Hopper 2 Several new parts are being used for the first time on the upcoming flight - the larger RT-10 “Hammer” booster, stabilising fins, drogue parachutes (to ensure the main parachute deploys under the right conditions), and the “Mystery Goo”, two containers of which fit conveniently into a service bay under the capsule. In case of emergencies, a decoupler has been added to separate the capsule. Simulations suggest this vehicle could reach altitudes of over 30km - we expect valuable scientific data to be available in this part of the atmosphere so two of each instrument are carried. Two testing contracts, the previously attempted RealChute test, and using the booster itself, will be successfully completed if all goes to plan. The mission profile is a simple vertical ascent - any reasonably flat surface should allow for a safe landing, so heading seawards is not required. MISSION REPORT Crew: Jebediah Kerman Result: Success Status: Recovered Details: This vehicle is both more powerful and more stable than any previously flown - a record altitude was achieved, and Jeb stated the handling was far less “twitchy” than the previous designs. The addition of drogue chutes worked perfectly in stabilising the vehicle in a particular descent configuration - a technique that may prove useful in future. Initial data recovered from Kerbin’s upper atmosphere is unsurprising, but nevertheless valuable; at least one other flight of this type is indicated to wring more scientific data out of this region. Perfect weather for a launch. Burnout at >22km. Drogues keeping the descent in check. Walking would have probably been quicker. Jeb says this was intentional.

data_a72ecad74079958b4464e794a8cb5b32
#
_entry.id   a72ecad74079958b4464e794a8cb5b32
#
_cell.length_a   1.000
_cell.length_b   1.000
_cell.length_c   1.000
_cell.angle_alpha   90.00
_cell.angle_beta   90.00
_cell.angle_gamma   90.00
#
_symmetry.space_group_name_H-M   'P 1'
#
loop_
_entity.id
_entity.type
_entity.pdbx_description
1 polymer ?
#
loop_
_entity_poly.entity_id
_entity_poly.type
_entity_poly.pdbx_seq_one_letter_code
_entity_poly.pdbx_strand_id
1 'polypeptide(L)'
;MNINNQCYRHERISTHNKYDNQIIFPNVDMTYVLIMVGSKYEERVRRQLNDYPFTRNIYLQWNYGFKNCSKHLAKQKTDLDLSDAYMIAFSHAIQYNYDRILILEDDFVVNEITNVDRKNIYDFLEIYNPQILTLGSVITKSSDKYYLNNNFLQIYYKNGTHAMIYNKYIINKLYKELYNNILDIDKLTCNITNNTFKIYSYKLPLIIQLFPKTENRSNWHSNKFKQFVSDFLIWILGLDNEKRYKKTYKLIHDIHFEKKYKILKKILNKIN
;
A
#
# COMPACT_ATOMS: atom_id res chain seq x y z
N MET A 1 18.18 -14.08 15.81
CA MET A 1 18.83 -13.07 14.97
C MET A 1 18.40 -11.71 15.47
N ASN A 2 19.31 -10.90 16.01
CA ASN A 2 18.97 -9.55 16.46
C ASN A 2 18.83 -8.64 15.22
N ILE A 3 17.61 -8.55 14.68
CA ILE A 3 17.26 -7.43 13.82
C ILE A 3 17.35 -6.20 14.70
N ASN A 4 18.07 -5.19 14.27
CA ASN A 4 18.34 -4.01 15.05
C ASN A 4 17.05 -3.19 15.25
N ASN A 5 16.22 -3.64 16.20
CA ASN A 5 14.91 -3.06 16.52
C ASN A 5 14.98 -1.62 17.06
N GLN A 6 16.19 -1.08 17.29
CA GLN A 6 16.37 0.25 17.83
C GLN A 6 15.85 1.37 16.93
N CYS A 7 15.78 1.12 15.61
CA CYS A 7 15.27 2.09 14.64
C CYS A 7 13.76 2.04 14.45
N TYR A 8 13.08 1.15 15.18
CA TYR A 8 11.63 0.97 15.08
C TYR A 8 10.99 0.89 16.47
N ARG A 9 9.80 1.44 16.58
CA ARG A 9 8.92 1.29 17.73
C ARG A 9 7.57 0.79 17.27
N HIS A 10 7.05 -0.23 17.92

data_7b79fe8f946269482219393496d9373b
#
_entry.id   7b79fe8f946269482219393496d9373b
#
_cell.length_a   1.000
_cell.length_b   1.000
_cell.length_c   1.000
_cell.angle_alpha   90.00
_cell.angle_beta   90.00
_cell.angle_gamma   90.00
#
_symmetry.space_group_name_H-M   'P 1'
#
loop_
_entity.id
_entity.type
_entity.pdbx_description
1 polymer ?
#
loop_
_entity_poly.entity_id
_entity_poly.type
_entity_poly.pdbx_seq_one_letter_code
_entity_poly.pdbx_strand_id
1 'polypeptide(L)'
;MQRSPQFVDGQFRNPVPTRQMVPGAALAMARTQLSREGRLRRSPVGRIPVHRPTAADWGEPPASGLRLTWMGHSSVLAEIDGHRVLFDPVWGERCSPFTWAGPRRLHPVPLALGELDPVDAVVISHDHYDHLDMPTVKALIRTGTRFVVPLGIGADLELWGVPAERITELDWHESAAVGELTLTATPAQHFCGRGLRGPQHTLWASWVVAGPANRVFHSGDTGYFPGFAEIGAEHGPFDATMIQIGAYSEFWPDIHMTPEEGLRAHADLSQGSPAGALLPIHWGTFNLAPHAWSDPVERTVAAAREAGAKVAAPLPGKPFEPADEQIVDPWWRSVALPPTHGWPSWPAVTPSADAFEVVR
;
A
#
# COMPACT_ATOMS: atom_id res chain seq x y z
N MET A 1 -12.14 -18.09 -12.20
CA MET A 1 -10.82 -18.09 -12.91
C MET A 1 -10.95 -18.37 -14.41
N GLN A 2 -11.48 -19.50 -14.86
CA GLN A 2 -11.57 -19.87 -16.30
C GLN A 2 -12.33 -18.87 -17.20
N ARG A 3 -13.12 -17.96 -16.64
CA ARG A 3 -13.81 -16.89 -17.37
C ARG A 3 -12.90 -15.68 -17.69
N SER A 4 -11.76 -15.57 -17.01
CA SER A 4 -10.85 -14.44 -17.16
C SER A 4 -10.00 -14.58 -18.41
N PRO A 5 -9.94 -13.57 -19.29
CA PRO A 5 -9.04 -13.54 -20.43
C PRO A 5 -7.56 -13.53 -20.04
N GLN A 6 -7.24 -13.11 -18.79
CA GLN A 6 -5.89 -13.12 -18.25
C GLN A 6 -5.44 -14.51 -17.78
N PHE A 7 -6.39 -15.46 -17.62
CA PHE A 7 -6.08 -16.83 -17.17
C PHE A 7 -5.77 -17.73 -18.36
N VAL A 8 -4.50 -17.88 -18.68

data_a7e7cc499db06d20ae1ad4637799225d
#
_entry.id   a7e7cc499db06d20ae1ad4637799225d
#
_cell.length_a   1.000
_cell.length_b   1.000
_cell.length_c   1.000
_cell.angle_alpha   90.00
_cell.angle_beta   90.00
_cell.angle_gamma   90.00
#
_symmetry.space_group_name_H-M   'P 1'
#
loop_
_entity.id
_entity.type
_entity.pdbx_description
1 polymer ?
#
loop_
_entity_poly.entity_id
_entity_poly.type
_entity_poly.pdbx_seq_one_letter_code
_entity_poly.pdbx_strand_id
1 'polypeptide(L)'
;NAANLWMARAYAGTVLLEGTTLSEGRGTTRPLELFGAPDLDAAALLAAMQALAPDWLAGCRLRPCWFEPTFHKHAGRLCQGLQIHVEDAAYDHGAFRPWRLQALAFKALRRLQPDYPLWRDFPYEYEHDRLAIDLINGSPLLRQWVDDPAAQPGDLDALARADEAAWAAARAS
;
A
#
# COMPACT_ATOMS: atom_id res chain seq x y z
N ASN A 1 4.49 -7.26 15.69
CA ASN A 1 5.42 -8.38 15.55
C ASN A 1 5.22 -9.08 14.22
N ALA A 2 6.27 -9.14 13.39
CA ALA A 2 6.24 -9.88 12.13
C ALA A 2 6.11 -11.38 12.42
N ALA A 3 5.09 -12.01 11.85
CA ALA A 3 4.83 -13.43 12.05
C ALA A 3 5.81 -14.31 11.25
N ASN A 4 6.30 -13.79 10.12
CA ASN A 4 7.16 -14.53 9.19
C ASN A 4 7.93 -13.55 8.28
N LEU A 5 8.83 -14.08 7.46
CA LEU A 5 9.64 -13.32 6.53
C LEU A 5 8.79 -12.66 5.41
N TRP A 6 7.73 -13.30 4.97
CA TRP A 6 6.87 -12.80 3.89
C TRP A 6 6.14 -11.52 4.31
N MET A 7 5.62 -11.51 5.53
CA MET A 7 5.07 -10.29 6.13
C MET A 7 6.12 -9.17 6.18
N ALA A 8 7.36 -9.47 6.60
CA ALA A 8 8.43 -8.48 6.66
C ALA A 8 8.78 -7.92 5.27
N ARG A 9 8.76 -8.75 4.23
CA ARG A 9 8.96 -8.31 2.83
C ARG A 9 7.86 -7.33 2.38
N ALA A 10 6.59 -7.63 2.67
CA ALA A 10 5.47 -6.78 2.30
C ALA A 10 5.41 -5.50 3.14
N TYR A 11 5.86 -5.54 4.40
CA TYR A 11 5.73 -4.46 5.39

4. To Laythe!

    Hopper 1b Our “kerballed sounding rocket” has been slightly changed - scientific equipment now consists of 3 barometers and 3 thermometers, and the parachute has been swapped for the RealChute model, which is being tested on this flight. As the decoupler is no longer required, this vehicle returns to the previous 1-piece design. This is the first time we’re letting a scientist at the controls - Val and Jeb have been briefing Bob on the flight characteristics, and we think he can handle it. The mission profile is slightly changed in that the ascent will not be purely vertical - pulling up just after launch will cause the trajectory to shift eastwards earlier, and ensure a water landing. MISSION REPORT Crew: Bob Kerman Result: Partial Success Status: Recovered Details: Disregard “we think he can handle it”. Bob was unable to use the SAS to keep the vehicle pointed in a straight line, but luckily managed to avoid flying into the ground under power. Note for future missions - either make the vehicle a lot more stable (e.g. add fins) or make flights pilot-only. We do however have confirmation the basic RealChute cone works effectively, and useful barometric data were retrieved from an intact vehicle - both of which would be improved if a higher altitude had been achieved. Jeb’s turn next - Bob is on lab duty only for at least the next few missions. Heading west... ...and south... At least these work. Nearing the end of a short, but exciting, trip.